Clearly Defining the Issue with Critical Thinking

Do you ever try to define the problem before you having a full understanding of the situation? I know I’m guilty of this pretty often which is why the concept of clearly stating the problem is essential to all conversations related to problem solving, decision-making, strategic planning and so forth.

Scott Dannemiller, a senior trainer who delivers the Critical Thinking Boot Camp, did a terrific job illustrating the need for clearly stating the problem or issue.

In a perfect world, these conversations would work like this:

You start by asking a question. You then expand on the question with assumptions, reasons, arguments, etc. This will hopefully shed light on the underlying issue. Once you’re able to define the issue you can then broaden it again and work out a solution.

Sometimes I think the process looks like this:

It’s no wonder it’s easy for miscommunication, trial and error solutions or even conversations that never pinpoint the underlying issue. Perhaps this is why the Kettering quote stands out to me, “A problem well stated, is a problem well solved.”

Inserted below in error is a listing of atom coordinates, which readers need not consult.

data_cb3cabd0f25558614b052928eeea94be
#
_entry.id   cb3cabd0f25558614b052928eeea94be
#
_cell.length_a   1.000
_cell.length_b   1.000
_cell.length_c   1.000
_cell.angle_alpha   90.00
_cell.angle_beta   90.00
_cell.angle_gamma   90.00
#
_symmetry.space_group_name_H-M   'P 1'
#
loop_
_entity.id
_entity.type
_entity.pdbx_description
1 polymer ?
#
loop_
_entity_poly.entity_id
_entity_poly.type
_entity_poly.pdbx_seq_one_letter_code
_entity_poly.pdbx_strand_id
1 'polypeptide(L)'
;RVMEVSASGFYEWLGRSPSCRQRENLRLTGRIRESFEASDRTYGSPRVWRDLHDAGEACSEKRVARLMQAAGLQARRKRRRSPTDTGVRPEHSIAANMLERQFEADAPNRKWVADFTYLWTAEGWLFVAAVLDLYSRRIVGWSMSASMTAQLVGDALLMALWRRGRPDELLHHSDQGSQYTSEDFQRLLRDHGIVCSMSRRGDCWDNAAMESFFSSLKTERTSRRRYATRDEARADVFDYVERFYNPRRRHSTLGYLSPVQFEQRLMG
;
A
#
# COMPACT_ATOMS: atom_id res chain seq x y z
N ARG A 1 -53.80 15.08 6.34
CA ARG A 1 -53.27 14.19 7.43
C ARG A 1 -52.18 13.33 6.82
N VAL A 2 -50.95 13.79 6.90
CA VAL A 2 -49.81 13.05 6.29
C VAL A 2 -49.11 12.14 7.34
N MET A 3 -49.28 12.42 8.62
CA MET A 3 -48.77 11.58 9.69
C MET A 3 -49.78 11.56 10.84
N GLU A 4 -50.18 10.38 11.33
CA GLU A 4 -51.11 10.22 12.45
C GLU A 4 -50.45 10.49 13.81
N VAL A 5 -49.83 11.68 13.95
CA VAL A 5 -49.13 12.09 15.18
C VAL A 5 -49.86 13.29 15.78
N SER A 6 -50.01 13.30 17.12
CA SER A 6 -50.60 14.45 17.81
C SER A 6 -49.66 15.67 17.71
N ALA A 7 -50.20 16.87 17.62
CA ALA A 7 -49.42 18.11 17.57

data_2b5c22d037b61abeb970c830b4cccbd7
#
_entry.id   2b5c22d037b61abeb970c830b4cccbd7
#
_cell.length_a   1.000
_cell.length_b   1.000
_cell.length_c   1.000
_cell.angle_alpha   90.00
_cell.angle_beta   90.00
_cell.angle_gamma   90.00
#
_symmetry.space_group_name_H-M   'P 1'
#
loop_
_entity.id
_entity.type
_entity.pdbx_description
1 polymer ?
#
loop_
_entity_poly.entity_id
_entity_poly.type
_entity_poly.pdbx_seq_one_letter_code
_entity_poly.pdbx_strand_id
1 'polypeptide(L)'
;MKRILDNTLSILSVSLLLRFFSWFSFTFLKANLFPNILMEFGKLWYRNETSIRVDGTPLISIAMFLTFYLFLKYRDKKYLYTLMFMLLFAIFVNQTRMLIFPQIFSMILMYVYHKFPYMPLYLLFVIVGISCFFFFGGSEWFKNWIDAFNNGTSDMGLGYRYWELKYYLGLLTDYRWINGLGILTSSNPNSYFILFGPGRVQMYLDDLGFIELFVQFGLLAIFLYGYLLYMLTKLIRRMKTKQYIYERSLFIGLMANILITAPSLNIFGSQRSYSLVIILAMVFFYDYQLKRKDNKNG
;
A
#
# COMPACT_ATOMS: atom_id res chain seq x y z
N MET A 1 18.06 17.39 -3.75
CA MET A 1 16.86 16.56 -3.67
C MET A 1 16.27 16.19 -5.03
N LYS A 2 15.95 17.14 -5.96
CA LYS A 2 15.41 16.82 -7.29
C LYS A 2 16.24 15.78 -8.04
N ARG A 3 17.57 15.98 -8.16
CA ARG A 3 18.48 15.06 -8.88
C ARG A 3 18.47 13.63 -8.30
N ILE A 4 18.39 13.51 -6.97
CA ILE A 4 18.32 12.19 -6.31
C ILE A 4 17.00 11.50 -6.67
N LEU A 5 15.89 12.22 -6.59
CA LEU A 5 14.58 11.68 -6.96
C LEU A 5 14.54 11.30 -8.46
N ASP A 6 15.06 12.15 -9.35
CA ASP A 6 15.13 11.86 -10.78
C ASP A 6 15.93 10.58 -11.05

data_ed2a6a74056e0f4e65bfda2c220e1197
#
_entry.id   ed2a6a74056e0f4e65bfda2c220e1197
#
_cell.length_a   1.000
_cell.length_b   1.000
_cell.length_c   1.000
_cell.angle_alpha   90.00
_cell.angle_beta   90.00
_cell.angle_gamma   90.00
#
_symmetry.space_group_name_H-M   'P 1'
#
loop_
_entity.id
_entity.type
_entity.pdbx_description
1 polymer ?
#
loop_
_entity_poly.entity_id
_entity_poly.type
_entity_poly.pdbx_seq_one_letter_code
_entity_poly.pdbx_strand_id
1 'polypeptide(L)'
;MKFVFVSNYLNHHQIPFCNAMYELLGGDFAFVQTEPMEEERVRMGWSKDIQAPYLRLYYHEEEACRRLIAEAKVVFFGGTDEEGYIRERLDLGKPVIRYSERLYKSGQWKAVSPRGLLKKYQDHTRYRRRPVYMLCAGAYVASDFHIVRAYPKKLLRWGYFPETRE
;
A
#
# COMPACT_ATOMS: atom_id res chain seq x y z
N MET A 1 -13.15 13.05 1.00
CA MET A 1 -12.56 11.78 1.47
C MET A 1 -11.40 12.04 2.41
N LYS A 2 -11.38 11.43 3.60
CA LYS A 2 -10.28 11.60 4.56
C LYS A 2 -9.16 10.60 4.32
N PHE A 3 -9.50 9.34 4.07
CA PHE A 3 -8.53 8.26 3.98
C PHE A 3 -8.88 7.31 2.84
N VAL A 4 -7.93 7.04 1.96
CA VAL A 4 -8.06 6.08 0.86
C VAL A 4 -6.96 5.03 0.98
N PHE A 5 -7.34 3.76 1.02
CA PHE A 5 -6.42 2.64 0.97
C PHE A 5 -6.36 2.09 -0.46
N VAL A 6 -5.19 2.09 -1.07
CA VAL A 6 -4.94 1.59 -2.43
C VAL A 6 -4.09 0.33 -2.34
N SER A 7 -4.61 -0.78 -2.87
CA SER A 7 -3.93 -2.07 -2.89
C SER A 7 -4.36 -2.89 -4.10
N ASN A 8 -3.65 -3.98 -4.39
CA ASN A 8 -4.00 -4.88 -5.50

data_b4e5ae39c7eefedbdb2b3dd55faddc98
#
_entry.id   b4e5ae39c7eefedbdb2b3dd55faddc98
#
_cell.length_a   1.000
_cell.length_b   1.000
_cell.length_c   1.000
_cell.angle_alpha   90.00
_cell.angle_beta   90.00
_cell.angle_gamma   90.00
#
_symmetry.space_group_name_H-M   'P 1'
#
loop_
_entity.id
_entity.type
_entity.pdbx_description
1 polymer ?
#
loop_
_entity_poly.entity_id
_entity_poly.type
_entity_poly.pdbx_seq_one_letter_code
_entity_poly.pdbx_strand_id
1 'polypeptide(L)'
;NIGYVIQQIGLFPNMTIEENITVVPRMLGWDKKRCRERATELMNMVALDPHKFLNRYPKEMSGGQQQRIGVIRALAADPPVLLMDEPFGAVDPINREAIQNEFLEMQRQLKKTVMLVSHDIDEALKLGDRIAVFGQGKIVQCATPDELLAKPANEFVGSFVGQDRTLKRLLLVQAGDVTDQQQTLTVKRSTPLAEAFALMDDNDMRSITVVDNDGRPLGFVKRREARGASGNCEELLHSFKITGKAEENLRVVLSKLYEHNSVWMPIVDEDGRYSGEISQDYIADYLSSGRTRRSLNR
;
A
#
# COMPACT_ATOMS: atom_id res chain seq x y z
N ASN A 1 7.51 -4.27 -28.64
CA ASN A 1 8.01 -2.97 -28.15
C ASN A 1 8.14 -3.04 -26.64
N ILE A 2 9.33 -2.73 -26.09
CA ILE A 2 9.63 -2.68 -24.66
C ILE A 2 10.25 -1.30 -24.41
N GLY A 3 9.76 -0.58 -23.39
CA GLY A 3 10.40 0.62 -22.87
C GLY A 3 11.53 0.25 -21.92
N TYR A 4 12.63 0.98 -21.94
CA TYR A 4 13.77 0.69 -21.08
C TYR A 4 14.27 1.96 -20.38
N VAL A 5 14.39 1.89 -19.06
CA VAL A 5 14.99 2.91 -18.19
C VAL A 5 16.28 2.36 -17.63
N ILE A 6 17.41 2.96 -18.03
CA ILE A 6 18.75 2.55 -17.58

I’d like to take this one step further. An essential part of this is to have a clearly defined issue that everyone is in agreement with. If the issue is not clear, how can the solution be clear?

Here are some of the techniques I found helpful when trying to define issues during the Boot Camp:

  • Asking open ended questions
  • Asking if others agreed or disagreed
  • Acknowledging relationships between issues, aspects of problems, arguments, etc.
  • Asking the same questions in the positive & in the negative
  • Asking what the issue is NOT

Editor’s Note: This is a guest post by Elizabeth Pauker-Silva

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